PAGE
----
Gravity is the force by which a planet or other body draws objects toward its center. The force of gravity keeps all of the planets in orbit around the sun.
What else does gravity do?
Why do you land on the ground when you jump up instead of floating off into space? Why do things fall down when you throw them or drop them? The answer is gravity: an invisible force that pulls objects toward each other. Earth's gravity is what keeps you on the ground and what makes things fall.
Anything that has mass also has gravity. Objects with more mass have more gravity. Gravity also gets weaker with distance. So, the closer objects are to each other, the stronger their gravitational pull is.
Earth's gravity comes from all its mass. All its mass makes a combined gravitational pull on all the mass in your body. That's what gives you weight. And if you were on a planet with less mass than Earth, you would weigh less than you do here.
You exert the same gravitational force on Earth that it does on you. But because Earth is so much more massive than you, your force doesn’t really have an effect our planet.
Gravity in our universe
Gravity is what holds the planets in orbit around the sun and what keeps the moon in orbit around Earth. The gravitational pull of the moon pulls the seas towards it, causing the ocean tides. Gravity creates stars and planets by pulling together the material from which they are made.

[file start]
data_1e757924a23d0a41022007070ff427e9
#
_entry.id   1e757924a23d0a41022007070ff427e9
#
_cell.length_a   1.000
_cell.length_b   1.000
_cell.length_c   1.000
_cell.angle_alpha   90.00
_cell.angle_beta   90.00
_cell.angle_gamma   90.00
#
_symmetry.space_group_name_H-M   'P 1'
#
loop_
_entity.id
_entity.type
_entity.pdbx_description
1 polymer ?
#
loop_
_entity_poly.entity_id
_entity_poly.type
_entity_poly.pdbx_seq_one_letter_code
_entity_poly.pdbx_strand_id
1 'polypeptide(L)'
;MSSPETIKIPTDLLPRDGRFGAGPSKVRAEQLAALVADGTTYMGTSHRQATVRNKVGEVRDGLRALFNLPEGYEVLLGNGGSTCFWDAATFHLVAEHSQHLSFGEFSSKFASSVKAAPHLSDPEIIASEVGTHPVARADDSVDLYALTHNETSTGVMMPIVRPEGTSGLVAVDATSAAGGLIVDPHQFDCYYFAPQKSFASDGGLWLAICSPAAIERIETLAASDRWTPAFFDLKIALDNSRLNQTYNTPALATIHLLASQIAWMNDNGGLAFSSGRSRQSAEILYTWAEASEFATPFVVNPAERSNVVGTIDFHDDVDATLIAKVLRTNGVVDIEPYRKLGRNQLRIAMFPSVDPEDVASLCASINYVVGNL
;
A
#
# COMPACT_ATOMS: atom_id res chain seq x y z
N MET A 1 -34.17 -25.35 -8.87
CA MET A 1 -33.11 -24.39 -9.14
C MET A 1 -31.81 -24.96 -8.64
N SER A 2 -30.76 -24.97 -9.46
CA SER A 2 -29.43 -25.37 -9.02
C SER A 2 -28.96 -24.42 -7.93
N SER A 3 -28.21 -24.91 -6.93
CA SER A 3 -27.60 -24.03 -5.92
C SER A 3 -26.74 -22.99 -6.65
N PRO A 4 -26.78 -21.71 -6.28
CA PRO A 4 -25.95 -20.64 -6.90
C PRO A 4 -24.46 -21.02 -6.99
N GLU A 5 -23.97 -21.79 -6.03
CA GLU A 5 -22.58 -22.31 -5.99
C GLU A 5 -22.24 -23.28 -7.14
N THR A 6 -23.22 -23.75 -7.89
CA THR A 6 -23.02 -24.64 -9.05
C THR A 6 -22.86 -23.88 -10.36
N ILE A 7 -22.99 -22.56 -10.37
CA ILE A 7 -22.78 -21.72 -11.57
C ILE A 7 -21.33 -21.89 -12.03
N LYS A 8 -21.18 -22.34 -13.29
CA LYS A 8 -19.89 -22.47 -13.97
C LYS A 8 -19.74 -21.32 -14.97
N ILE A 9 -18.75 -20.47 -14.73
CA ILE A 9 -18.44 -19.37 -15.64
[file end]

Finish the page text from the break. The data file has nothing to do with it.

Gravity not only pulls on mass but also on light. Albert Einstein discovered this principle. If you shine a flashlight upwards, the light will grow imperceptibly redder as gravity pulls it. You can't see the change with your eyes, but scientists can measure it.
Black holes pack so much mass into such a small volume that their gravity is strong enough to keep anything, even light, from escaping.
What is a black hole?
Gravity on Earth
Gravity is very important to us. We could not live on Earth without it. The sun's gravity keeps Earth in orbit around it, keeping us at a comfortable distance to enjoy the sun's light and warmth. It holds down our atmosphere and the air we need to breath. Gravity is what holds our world together.
However, gravity isn’t the same everywhere on Earth. Gravity is slightly stronger over places with more mass underground than over places with less mass. NASA uses two spacecraft to measure these variations in Earth’s gravity. These spacecraft are part of the Gravity Recovery and Climate Experiment (GRACE) mission.
GRACE detects tiny changes in gravity over time. These changes have revealed important details about our planet. For example, GRACE monitors changes in sea level and can detect changes in Earth’s crust brought on by earthquakes.